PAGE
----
Experts say that outsourcing assassinations helps the Russian government avoid the sort of geopolitical blowback that followed the poisoning of Mr. Skripal last year. Shortly after the British authorities determined that Moscow was most likely responsible for the attack, two dozen countries, including the United States, expelled more than 100 Russian diplomats in retaliation. The British authorities have indicted, in absentia, two decorated officers of the Russian military intelligence service known as the G.R.U. over the case.
“A professional kills with someone else’s hands,” said Oleksiy Arestovych, a retired officer in Ukraine’s military intelligence service. “A staff officer would never take part in a liquidation, except for the case of the G.R.U. in Salisbury, though that was total idiocy.”
In the Berlin killing, the suspect flew from Moscow to Paris on Aug. 17, traveling under the alias Vadim Sokolov and an expedited French visa that gave him freedom of travel in much of the European Union. He spent one or two nights in Paris, officials said, and then flew to Warsaw and checked into a hotel for five nights.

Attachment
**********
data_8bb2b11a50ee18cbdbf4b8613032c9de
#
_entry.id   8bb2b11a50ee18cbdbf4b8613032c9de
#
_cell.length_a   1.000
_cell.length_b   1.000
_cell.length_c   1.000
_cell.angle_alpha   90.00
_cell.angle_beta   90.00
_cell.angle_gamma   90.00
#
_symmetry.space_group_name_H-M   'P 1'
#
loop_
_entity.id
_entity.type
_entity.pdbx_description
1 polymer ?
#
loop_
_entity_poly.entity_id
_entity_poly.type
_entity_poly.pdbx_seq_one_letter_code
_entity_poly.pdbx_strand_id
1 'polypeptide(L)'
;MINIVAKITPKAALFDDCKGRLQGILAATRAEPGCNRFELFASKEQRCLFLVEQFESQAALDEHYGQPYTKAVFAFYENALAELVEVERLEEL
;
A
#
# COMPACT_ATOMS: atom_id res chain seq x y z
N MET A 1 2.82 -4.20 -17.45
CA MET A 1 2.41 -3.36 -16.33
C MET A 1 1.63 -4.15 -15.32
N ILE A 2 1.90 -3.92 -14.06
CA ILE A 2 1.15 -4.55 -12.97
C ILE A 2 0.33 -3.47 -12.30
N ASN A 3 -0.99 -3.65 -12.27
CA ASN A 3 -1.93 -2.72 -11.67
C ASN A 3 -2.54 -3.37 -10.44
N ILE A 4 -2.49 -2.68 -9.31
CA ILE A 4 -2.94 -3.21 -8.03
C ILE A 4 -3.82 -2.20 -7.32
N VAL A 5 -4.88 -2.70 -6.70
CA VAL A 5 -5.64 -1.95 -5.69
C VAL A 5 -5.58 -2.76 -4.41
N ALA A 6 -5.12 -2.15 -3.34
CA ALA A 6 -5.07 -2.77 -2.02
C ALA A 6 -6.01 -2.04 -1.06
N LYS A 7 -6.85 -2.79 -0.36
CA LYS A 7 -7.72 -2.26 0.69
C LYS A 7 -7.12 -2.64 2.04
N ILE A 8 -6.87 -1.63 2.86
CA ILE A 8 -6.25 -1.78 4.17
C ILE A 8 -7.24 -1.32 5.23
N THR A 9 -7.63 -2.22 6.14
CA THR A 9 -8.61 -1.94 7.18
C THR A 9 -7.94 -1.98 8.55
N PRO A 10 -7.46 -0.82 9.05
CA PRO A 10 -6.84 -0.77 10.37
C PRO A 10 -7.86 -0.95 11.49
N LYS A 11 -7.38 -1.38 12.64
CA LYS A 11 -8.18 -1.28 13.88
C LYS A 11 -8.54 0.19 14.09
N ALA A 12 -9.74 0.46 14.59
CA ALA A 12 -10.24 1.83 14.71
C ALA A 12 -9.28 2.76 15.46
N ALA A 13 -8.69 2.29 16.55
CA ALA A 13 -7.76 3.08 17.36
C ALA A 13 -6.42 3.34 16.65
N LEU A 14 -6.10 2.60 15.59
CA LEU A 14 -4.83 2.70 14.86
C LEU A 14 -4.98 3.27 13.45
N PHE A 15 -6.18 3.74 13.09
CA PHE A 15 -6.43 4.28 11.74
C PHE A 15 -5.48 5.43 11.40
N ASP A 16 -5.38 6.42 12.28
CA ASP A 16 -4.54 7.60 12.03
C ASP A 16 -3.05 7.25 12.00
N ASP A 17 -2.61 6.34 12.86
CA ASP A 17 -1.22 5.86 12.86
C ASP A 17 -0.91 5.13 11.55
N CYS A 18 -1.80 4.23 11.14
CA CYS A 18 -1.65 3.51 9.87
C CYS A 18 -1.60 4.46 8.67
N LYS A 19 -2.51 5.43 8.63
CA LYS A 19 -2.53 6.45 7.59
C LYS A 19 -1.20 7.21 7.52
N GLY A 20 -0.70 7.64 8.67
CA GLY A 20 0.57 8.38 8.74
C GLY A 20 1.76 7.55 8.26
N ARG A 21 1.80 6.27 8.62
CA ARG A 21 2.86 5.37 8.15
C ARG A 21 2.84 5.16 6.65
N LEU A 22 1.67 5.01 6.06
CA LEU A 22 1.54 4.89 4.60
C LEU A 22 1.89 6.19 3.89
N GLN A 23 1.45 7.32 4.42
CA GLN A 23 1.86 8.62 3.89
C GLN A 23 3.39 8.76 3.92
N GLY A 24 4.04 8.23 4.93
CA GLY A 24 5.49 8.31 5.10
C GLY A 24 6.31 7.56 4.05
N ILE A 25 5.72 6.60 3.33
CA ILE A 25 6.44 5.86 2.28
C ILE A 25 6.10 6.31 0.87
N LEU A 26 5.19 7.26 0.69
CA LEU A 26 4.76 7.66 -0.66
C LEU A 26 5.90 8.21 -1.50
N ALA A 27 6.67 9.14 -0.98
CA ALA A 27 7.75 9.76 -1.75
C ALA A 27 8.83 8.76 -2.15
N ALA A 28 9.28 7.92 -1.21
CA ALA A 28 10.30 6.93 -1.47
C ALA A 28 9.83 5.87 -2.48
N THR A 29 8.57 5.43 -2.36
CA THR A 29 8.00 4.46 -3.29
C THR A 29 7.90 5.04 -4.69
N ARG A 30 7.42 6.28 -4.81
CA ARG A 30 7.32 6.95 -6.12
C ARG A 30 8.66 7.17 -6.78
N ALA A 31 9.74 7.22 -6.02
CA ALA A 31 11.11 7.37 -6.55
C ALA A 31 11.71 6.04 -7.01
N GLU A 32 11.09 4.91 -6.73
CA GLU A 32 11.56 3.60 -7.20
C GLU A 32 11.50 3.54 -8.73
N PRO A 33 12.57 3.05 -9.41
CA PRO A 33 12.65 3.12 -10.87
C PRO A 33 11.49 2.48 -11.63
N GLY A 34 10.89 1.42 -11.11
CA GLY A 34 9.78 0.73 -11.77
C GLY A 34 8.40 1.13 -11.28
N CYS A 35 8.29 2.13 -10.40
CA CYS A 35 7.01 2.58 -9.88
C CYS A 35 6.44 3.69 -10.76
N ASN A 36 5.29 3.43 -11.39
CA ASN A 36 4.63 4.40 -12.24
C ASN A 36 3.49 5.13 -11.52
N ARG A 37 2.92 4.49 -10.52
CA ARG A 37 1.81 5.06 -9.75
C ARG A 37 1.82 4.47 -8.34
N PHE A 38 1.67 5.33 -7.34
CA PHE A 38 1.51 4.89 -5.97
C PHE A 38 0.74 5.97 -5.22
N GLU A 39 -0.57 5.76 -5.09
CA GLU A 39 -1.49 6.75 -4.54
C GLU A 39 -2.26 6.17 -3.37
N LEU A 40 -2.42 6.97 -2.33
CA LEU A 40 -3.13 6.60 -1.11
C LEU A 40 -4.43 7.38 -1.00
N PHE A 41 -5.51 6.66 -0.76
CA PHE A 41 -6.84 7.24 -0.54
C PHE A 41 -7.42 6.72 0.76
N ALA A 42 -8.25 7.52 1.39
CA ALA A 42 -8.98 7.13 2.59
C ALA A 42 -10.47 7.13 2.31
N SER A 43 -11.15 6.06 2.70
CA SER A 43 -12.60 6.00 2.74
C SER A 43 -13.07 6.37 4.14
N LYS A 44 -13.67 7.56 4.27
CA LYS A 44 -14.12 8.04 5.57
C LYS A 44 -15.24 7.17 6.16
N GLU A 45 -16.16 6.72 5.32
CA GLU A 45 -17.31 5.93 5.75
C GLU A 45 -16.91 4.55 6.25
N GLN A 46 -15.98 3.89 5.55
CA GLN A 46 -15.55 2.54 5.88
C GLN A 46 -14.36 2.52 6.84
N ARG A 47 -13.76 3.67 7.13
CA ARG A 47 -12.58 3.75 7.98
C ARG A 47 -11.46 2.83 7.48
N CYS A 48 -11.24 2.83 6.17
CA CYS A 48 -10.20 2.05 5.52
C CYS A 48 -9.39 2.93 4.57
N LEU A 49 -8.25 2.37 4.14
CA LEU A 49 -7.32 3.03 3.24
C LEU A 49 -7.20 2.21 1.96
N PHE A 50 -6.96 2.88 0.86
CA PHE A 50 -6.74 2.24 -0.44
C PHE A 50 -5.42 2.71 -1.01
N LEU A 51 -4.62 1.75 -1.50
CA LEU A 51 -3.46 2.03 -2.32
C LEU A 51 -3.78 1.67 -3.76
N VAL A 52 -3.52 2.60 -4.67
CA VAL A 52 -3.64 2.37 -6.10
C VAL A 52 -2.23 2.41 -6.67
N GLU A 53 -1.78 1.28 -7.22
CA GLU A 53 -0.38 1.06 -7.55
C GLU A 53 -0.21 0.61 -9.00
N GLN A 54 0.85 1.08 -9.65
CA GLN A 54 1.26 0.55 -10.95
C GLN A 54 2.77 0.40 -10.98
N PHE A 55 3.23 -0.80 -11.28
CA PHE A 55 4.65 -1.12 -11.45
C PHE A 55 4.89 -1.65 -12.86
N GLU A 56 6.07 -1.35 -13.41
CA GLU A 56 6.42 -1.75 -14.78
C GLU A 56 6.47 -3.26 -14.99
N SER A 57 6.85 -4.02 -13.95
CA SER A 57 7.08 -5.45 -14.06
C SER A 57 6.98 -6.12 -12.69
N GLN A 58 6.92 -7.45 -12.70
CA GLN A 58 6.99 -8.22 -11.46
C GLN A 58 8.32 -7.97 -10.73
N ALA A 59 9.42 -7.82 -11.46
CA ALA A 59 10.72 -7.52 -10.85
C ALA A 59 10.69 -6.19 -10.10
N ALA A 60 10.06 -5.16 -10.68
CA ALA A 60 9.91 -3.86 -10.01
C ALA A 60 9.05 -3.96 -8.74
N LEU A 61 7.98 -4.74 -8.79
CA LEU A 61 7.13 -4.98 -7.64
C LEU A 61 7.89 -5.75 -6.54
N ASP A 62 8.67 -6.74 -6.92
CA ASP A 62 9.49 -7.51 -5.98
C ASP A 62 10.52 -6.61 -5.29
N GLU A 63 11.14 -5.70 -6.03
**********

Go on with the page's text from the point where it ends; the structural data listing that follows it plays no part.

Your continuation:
But after only three nights, on the eve of the murder, he departed for Berlin, leaving behind his luggage with clothes and a cellphone. Investigators believe he intended to return to Warsaw within 48 hours and travel back to Russia from there.
Officials say the killer almost certainly received logistical support — including the bike he was riding when he shot Mr. Khangoshvili; the electric scooter that was strategically parked to allow for a quick getaway; and the murder weapon. He was also probably briefed by accomplices on Mr. Khangoshvili’s movements.
Shortly before noon on Aug. 23, the killer tracked Mr. Khangoshvili to Kleiner Tiergarten, a public park in central Berlin. Mr. Khangoshvili was on his way to the mosque for Friday Prayer when the gunman approached him from behind on a bicycle and fired three shots with a silenced Glock 26 pistol, hitting him twice in the head and once in the torso.
The killer then hopped on his bike and rode away.